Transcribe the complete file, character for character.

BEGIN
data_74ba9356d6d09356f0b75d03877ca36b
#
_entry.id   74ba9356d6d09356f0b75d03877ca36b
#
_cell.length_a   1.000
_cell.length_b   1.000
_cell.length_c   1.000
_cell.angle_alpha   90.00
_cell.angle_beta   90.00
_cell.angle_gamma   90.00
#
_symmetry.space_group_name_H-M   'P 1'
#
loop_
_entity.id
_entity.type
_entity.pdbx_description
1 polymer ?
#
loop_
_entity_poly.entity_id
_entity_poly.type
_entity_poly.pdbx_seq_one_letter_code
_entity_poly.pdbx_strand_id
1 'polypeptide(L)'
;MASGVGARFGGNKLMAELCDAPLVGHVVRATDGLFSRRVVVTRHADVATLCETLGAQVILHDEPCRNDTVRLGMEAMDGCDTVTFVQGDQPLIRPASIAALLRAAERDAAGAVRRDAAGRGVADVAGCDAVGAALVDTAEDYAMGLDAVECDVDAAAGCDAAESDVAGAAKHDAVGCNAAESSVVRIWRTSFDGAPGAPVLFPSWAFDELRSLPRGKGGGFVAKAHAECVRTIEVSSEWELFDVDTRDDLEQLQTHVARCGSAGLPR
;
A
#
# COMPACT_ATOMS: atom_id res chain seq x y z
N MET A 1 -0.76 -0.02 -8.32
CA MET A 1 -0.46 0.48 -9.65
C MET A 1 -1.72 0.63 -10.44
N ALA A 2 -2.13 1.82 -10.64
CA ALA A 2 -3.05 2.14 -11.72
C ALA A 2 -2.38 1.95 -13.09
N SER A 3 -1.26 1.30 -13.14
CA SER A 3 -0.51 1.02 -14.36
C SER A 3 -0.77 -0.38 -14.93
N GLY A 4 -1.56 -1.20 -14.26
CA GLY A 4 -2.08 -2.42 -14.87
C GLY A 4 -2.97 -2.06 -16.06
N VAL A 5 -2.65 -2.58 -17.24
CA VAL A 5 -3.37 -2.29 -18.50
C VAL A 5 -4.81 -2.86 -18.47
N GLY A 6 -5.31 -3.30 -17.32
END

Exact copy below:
data_74ba9356d6d09356f0b75d03877ca36b
#
_entry.id   74ba9356d6d09356f0b75d03877ca36b
#
_cell.length_a   1.000
_cell.length_b   1.000
_cell.length_c   1.000
_cell.angle_alpha   90.00
_cell.angle_beta   90.00
_cell.angle_gamma   90.00
#
_symmetry.space_group_name_H-M   'P 1'
#
loop_
_entity.id
_entity.type
_entity.pdbx_description
1 polymer ?
#
loop_
_entity_poly.entity_id
_entity_poly.type
_entity_poly.pdbx_seq_one_letter_code
_entity_poly.pdbx_strand_id
1 'polypeptide(L)'
;MASGVGARFGGNKLMAELCDAPLVGHVVRATDGLFSRRVVVTRHADVATLCETLGAQVILHDEPCRNDTVRLGMEAMDGCDTVTFVQGDQPLIRPASIAALLRAAERDAAGAVRRDAAGRGVADVAGCDAVGAALVDTAEDYAMGLDAVECDVDAAAGCDAAESDVAGAAKHDAVGCNAAESSVVRIWRTSFDGAPGAPVLFPSWAFDELRSLPRGKGGGFVAKAHAECVRTIEVSSEWELFDVDTRDDLEQLQTHVARCGSAGLPR
;
A
#
# COMPACT_ATOMS: atom_id res chain seq x y z
N MET A 1 -0.76 -0.02 -8.32
CA MET A 1 -0.46 0.48 -9.65
C MET A 1 -1.72 0.63 -10.44
N ALA A 2 -2.13 1.82 -10.64
CA ALA A 2 -3.05 2.14 -11.72
C ALA A 2 -2.38 1.95 -13.09
N SER A 3 -1.26 1.30 -13.14
CA SER A 3 -0.51 1.02 -14.36
C SER A 3 -0.77 -0.38 -14.93
N GLY A 4 -1.56 -1.20 -14.26
CA GLY A 4 -2.08 -2.42 -14.87
C GLY A 4 -2.97 -2.06 -16.06
N VAL A 5 -2.65 -2.58 -17.24
CA VAL A 5 -3.37 -2.29 -18.50
C VAL A 5 -4.81 -2.86 -18.47
N GLY A 6 -5.31 -3.30 -17.32